Monday, February 22, 2016

Pumpkin and Spice and Things Not So Nice

Saturday night, Dean ran another session of his 5E Eberron game. One of the regulars, Brad, couldn't make it last week, so Dean scheduled this session for Brad and anyone else who could come. Michael and I were free, so we all joined in.

Rather than move the main story line forward, we all played alternate characters. Brad (normally playing Rhea the Witch) played is Human Fighter/Battle Master, Jackal. Michael played an Eladrin Rogue/Arcane Trickster, Cyara. I had my previous character, the Githzerai Fighter/Eldritch Knight Ryuden.

Cookie Gnomes (I missed the sessions where they were introduced, but that sort of thing is par for the course in Dean's world) sent us on a mission to the surface of the mountain (the main group is deep below) to investigate who or what had been waylaying travelers at night. We set out with a hammerheaded albatross and a giant smiley-face praying mantis as flying mounts, and started searching the mountains.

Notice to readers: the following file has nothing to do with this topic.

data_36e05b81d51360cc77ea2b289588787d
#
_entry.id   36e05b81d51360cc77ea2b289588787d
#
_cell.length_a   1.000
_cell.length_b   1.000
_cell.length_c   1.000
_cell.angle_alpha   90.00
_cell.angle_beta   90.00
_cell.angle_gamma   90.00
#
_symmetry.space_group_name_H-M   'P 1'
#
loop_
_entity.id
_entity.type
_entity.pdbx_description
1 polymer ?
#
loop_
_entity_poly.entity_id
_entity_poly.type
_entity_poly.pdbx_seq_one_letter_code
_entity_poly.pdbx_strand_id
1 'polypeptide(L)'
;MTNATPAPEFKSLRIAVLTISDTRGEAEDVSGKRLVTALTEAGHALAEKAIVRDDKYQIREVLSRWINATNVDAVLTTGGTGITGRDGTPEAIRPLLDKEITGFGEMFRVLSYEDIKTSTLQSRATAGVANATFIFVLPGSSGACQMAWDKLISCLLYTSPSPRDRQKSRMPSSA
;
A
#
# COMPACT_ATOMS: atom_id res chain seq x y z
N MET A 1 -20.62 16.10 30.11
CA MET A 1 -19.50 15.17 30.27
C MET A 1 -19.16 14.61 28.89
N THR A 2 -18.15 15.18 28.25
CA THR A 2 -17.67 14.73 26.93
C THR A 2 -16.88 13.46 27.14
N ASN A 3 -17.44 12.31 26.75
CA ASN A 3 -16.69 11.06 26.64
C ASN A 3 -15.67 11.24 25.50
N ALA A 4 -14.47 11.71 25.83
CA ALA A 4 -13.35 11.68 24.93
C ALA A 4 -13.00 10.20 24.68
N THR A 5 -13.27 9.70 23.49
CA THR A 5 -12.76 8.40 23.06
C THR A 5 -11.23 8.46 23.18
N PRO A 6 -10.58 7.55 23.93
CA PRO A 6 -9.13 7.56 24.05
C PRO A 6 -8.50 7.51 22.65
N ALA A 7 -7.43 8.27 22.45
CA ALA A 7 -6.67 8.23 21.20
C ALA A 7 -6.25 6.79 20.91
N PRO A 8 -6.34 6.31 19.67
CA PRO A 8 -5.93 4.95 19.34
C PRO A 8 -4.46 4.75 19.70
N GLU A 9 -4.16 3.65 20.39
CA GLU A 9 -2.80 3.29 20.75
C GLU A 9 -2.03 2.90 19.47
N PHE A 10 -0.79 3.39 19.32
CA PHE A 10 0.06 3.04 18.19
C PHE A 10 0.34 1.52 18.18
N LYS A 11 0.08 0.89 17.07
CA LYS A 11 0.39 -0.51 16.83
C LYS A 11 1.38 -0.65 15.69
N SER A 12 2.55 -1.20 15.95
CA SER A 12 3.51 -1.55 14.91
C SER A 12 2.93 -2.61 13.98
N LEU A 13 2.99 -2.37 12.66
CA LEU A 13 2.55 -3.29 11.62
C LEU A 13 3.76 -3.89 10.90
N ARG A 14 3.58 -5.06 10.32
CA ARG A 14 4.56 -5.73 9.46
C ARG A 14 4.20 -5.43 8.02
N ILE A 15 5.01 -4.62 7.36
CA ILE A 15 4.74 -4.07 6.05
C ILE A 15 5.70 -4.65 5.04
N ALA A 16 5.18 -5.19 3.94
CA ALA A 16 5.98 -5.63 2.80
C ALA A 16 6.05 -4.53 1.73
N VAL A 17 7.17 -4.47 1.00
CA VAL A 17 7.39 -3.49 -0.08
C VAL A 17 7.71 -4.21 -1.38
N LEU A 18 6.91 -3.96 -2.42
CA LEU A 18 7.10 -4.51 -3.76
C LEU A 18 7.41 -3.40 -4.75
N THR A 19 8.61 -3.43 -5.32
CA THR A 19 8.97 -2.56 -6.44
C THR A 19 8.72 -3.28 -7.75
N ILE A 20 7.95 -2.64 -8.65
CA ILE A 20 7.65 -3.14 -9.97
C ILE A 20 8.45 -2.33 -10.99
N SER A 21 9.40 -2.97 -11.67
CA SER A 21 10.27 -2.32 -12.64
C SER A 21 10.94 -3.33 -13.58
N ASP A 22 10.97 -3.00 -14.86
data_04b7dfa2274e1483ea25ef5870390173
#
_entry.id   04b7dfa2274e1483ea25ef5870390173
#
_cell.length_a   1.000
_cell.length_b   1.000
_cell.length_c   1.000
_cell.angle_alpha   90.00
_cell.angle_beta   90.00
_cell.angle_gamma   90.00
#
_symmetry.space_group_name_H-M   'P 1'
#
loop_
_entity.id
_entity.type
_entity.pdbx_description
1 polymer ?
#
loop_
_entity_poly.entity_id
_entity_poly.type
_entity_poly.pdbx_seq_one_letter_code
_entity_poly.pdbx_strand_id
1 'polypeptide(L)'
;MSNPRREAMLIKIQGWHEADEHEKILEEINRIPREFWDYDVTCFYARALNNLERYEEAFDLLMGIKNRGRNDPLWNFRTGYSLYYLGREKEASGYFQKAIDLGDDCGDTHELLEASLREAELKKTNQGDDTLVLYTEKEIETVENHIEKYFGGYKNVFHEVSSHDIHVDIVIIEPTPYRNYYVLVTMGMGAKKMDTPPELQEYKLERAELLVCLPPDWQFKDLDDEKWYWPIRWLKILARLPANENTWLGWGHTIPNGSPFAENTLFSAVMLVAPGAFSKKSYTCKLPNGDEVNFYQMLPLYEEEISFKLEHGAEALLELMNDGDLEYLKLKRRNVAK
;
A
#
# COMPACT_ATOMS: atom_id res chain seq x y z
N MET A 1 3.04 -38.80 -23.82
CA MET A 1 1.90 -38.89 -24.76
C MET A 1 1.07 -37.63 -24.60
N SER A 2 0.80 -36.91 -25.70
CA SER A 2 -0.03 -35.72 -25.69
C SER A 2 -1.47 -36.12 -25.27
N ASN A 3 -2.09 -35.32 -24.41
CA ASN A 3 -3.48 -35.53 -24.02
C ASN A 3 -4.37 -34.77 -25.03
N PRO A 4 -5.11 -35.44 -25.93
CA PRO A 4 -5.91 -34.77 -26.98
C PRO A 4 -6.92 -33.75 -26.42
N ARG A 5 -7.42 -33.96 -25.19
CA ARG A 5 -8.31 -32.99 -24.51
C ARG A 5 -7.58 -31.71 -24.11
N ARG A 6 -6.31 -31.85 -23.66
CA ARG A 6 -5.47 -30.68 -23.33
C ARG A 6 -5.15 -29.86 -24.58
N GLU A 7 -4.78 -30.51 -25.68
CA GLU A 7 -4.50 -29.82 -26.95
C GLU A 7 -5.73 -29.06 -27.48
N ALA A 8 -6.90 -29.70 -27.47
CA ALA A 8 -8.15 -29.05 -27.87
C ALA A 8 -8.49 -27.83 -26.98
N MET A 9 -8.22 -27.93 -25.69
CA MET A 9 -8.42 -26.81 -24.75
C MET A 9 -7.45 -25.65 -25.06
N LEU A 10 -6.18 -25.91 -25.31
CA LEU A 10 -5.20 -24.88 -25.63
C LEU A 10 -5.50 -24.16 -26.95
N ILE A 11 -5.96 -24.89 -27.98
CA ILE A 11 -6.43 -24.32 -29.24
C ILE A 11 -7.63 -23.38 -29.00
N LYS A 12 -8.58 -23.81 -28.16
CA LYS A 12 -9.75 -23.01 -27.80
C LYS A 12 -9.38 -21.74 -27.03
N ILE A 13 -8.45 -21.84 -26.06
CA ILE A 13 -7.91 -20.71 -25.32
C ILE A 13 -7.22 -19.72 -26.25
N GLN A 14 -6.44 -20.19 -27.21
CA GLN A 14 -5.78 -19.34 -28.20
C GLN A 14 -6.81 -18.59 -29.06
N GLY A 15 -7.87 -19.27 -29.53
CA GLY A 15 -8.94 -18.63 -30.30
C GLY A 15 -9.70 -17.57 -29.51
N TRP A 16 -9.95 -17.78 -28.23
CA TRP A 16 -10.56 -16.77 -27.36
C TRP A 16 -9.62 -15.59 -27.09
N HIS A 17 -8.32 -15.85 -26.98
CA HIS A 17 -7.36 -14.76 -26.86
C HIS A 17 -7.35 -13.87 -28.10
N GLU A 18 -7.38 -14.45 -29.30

After a brief (thankfully!) encounter with mountain goat satyrs in a hot spring who gave us a bit of information but not a lot of help, we decided to set a trap for whoever. We made a false camp, with a pair of dummies by a fire, using mage hand occasionally to move them slightly. After a while, some snow-cats (as in mountain lions made of snow) attacked the camp, but we slew the first easily (a critical hit fire bolt spell from yours truly) and wounded the second enough that it fled for its life.

Still not sure that that was it, we set up a vantage point high up on a mountain top to see what we might see, as we suspected the thing was flying after investigating a decimated camp of halflings. And sure enough, we saw something flying out of the mountains that night. Hopping on our flying mounts, we sped after it, only to discover it was a pumpkin dragon.